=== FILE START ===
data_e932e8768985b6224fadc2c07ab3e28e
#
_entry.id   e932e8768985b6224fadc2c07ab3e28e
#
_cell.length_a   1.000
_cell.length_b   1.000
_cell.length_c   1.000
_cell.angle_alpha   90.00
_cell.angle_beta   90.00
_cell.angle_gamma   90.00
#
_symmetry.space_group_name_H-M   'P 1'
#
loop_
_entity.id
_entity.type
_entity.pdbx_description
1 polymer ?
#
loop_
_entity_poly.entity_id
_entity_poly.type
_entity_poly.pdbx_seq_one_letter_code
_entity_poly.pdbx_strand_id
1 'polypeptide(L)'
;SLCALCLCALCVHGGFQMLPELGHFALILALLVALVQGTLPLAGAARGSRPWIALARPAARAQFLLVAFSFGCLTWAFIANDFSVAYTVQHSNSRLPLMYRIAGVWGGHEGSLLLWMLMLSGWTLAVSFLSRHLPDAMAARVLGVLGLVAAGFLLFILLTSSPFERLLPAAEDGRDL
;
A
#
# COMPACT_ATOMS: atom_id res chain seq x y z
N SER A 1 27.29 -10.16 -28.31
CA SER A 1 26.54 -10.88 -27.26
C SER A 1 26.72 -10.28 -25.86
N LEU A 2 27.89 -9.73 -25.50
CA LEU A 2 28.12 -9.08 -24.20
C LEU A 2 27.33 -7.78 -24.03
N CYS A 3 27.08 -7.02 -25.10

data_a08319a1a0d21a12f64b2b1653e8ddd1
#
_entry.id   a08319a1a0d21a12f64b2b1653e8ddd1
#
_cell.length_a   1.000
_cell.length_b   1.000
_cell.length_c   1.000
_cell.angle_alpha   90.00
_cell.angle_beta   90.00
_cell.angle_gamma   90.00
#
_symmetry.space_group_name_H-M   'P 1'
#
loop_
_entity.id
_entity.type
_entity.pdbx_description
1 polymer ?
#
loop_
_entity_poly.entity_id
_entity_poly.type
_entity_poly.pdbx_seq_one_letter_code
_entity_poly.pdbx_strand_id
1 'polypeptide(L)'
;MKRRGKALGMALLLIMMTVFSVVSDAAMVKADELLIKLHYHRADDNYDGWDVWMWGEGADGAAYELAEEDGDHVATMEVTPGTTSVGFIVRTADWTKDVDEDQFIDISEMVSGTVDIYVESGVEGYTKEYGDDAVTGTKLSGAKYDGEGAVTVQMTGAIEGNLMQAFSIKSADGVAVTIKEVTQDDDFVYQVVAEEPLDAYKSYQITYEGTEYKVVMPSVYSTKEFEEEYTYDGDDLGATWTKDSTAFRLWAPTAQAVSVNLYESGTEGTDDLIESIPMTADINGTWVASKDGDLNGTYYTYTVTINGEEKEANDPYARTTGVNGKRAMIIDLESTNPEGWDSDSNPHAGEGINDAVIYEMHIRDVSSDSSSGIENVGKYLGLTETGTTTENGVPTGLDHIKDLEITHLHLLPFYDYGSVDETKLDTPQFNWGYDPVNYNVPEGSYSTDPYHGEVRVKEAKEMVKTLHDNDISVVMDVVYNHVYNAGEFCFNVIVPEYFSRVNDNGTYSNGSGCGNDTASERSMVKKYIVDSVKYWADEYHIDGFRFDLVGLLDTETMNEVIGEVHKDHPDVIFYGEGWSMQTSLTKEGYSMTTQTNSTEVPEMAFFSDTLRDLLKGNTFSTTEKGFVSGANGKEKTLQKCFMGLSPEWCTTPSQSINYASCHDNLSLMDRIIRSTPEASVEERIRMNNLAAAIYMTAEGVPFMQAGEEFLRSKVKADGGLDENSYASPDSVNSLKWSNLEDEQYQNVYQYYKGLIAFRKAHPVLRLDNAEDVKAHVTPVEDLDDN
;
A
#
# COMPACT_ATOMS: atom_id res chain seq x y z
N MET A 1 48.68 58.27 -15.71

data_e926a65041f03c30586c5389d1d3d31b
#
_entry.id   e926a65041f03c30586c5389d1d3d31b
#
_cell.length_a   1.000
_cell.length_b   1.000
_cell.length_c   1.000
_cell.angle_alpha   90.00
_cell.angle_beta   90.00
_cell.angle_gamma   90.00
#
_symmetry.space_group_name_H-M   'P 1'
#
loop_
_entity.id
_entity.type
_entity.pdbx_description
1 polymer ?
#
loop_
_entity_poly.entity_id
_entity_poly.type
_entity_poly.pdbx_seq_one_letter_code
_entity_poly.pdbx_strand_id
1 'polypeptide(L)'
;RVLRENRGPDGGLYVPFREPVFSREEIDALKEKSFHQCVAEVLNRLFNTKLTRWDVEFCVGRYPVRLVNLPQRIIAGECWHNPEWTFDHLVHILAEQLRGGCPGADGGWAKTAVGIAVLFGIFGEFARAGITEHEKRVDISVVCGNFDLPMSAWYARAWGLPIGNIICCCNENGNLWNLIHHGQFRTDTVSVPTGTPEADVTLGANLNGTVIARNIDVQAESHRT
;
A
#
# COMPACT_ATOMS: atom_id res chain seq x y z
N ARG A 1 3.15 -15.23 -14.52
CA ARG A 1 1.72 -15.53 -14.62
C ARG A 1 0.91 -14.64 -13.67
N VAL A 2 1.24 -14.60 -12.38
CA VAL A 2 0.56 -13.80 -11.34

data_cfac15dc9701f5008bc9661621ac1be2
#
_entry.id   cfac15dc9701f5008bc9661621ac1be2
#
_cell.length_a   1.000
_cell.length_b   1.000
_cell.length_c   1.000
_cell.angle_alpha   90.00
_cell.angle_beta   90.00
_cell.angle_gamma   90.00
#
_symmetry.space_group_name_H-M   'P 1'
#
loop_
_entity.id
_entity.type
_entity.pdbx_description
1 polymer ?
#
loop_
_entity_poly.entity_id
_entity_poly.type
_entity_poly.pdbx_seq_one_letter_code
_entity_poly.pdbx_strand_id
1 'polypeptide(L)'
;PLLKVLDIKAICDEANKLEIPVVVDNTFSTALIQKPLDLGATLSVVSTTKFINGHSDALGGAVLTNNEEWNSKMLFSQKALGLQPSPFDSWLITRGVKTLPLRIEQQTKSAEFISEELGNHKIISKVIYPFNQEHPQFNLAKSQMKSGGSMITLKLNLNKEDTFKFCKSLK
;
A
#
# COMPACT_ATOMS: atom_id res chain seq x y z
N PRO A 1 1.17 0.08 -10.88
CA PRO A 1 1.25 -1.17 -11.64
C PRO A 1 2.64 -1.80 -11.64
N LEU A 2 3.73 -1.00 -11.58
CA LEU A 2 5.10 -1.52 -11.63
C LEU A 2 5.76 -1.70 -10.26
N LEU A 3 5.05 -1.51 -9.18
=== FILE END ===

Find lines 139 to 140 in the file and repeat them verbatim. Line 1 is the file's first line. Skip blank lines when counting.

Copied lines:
C LEU A 2 5.76 -1.70 -10.26
N LEU A 3 5.05 -1.51 -9.18